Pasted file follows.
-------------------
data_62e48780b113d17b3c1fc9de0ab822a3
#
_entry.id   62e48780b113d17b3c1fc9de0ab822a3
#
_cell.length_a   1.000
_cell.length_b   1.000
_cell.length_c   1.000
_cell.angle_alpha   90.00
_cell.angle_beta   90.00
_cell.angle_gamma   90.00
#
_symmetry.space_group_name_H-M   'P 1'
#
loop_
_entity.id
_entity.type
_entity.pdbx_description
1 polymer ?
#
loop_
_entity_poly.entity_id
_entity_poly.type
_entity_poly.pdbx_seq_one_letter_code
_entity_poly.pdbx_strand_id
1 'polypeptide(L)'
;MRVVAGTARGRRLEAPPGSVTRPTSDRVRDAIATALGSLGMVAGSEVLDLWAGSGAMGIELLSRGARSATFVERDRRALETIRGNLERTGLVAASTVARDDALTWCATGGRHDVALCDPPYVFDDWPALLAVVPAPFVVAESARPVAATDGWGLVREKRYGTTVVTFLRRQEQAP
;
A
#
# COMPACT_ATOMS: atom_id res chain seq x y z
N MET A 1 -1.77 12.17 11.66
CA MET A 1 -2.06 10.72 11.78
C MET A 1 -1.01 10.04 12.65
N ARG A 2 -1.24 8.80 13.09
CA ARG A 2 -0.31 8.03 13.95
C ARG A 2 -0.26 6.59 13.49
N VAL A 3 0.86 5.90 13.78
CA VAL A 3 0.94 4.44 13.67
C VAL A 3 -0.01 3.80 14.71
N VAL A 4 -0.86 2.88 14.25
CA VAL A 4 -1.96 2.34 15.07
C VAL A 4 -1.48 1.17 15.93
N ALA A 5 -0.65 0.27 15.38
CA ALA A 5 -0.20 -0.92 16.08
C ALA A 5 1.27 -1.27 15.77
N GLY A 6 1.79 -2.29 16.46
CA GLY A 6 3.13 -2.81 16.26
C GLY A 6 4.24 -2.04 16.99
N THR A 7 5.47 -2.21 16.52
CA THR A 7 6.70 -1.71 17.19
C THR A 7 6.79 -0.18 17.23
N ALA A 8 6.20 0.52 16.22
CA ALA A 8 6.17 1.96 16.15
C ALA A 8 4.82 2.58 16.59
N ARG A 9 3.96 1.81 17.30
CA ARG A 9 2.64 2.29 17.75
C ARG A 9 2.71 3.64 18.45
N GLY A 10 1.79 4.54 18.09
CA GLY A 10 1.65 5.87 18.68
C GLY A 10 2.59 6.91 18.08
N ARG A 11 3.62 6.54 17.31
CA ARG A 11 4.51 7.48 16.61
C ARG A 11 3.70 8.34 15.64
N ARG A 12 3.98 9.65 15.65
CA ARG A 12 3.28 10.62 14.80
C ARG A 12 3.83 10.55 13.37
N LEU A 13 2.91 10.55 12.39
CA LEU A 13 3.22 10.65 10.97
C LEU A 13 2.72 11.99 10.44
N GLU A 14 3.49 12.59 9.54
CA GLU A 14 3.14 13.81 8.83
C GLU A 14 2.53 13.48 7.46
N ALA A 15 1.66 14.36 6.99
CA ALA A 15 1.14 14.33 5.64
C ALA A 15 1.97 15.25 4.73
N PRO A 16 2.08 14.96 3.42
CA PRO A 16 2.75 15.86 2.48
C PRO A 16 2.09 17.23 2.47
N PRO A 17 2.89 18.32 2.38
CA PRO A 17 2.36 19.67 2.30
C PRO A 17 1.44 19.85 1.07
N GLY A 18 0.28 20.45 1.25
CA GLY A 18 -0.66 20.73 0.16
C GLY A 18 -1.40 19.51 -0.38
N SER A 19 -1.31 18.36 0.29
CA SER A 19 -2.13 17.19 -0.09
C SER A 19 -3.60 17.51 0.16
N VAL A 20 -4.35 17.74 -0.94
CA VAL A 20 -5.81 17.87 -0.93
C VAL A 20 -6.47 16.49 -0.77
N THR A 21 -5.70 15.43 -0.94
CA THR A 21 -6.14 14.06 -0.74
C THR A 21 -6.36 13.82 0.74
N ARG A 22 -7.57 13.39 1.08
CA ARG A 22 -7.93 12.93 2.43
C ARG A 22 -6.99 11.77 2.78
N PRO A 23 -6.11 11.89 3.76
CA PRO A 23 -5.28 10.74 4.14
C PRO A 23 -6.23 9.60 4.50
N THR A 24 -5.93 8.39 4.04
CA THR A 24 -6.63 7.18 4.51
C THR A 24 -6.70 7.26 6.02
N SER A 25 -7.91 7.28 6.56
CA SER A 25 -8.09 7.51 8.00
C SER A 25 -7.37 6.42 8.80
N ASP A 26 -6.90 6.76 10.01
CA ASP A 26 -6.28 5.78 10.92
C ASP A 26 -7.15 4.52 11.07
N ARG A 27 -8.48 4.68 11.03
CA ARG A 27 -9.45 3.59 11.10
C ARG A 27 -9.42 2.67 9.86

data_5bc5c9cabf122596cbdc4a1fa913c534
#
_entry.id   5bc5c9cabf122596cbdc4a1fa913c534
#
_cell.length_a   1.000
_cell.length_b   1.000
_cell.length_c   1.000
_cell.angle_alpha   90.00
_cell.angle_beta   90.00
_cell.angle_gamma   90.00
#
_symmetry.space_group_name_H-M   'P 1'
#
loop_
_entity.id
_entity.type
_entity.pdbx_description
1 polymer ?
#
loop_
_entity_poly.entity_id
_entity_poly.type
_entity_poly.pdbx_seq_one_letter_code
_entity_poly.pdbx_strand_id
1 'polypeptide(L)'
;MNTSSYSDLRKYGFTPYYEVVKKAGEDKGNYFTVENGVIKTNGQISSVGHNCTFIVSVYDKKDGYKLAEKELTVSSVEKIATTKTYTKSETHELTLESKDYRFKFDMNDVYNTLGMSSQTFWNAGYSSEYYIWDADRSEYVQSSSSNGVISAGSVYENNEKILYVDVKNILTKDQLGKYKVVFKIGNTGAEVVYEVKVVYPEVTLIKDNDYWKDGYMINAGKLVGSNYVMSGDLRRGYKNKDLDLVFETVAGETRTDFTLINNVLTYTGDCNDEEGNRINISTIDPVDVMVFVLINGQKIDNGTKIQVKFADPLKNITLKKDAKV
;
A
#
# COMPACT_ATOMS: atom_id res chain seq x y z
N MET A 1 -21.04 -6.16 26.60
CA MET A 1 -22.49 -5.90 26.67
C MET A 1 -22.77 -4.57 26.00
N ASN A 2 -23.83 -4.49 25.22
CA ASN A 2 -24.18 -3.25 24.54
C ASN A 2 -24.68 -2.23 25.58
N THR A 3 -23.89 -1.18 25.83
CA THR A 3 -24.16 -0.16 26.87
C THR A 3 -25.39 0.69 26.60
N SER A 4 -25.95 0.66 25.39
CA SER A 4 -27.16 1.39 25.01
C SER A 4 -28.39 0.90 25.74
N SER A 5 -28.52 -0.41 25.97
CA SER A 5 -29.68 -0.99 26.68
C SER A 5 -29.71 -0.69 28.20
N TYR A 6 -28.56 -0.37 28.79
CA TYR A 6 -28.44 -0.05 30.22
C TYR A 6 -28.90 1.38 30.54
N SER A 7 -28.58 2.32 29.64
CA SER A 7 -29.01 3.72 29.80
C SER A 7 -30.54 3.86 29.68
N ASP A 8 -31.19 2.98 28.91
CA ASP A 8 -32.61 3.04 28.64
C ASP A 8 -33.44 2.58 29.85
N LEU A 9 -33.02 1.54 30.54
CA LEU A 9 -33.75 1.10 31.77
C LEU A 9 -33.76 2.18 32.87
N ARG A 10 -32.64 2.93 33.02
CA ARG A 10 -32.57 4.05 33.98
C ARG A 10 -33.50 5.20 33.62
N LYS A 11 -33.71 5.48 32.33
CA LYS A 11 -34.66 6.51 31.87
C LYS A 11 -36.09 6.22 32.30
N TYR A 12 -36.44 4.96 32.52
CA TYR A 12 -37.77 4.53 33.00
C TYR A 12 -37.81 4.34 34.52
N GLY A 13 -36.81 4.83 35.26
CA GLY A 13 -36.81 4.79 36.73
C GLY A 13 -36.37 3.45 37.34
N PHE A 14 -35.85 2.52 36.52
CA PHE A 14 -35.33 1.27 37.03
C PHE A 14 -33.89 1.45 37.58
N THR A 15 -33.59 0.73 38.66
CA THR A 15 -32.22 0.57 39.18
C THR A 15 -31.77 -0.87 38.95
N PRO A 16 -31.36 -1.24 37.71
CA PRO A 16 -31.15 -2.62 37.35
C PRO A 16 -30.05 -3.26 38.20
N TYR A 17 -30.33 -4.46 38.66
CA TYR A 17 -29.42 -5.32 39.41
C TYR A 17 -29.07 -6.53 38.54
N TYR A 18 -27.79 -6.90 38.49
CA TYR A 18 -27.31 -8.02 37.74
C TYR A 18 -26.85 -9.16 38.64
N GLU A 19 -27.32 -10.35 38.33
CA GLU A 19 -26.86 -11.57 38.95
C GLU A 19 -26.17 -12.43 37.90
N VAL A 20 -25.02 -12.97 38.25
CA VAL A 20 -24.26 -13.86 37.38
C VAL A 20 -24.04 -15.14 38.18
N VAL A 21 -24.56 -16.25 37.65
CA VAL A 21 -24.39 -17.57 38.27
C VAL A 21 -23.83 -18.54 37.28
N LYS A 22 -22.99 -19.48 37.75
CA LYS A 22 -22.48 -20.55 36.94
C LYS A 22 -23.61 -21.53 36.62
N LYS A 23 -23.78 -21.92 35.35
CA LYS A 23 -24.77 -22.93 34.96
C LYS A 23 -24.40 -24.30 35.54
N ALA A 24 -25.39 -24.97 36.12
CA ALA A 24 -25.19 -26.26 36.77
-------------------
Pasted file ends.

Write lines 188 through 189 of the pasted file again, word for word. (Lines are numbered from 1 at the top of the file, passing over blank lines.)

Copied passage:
CA PRO A 16 -31.15 -2.62 37.35
C PRO A 16 -30.05 -3.26 38.20